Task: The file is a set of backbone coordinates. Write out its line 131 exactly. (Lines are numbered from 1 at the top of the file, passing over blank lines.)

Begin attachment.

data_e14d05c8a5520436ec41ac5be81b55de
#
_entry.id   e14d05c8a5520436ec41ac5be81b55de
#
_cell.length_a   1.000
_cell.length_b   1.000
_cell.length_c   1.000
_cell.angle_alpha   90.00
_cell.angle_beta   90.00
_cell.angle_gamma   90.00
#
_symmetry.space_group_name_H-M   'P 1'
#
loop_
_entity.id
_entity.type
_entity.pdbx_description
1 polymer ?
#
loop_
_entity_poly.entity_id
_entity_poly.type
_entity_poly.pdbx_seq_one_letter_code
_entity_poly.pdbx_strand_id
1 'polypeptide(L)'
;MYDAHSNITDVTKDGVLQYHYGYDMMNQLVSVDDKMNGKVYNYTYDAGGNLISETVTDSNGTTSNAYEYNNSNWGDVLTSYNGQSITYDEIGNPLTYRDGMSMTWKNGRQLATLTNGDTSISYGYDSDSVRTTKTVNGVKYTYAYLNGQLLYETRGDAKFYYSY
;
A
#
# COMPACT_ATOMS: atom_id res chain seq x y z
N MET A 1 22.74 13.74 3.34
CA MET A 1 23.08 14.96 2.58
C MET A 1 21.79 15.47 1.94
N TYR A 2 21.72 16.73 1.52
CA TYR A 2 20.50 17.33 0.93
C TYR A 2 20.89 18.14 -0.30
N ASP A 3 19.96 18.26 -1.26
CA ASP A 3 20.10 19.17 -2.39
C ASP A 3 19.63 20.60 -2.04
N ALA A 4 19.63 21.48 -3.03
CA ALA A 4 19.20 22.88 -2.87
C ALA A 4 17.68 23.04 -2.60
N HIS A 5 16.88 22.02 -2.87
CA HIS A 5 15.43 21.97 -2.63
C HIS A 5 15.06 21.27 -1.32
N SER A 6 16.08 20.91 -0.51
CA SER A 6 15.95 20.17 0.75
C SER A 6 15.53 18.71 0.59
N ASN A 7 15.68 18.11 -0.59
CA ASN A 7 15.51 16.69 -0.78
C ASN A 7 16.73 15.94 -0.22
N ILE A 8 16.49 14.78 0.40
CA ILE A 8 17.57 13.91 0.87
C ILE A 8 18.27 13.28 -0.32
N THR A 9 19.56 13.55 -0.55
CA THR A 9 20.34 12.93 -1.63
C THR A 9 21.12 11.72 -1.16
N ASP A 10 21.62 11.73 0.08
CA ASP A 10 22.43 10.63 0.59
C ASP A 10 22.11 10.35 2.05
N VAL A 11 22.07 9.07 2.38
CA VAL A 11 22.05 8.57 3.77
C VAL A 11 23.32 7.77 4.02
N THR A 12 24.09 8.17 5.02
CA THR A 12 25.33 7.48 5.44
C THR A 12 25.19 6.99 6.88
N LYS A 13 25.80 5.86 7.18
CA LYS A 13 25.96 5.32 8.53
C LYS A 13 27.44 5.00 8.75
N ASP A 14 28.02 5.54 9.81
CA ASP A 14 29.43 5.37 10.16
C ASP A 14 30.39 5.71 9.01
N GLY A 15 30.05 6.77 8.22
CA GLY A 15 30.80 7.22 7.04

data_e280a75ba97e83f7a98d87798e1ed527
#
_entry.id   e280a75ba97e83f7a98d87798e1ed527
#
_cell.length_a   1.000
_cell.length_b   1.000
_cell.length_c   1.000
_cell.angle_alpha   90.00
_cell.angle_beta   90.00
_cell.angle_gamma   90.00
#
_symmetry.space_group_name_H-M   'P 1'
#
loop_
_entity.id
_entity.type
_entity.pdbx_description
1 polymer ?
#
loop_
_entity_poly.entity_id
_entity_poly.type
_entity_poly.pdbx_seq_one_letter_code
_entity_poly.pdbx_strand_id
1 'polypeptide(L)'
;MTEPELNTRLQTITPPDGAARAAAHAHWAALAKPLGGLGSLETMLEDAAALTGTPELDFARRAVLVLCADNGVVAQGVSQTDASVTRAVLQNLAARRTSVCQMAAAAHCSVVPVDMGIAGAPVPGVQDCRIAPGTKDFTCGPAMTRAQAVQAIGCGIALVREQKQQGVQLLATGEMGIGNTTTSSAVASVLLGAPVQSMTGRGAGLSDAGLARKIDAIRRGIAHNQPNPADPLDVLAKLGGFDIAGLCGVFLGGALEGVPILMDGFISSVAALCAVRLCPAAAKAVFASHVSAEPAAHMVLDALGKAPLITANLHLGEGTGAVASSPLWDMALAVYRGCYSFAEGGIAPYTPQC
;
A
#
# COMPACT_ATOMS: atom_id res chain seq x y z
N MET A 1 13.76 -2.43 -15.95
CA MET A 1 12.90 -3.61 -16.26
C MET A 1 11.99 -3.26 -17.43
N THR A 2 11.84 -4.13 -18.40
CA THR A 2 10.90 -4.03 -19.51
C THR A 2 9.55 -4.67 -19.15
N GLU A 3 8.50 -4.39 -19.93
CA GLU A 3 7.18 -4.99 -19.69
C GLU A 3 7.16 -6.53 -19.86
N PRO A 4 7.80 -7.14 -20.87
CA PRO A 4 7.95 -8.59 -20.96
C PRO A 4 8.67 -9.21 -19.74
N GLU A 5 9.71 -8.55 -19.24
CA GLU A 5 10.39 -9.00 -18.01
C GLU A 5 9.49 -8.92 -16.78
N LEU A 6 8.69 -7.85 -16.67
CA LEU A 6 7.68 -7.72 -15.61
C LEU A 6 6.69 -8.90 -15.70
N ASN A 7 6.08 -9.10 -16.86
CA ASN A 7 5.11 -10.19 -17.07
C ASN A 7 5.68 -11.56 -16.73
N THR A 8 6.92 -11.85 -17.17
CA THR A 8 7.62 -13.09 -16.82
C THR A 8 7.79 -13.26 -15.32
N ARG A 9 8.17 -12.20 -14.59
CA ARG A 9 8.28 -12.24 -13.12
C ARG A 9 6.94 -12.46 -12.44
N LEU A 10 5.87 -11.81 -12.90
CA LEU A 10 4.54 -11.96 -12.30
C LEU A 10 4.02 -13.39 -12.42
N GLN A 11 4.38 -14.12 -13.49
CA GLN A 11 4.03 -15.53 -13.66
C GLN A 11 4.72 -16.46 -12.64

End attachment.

C ARG A 9 6.94 -12.46 -12.44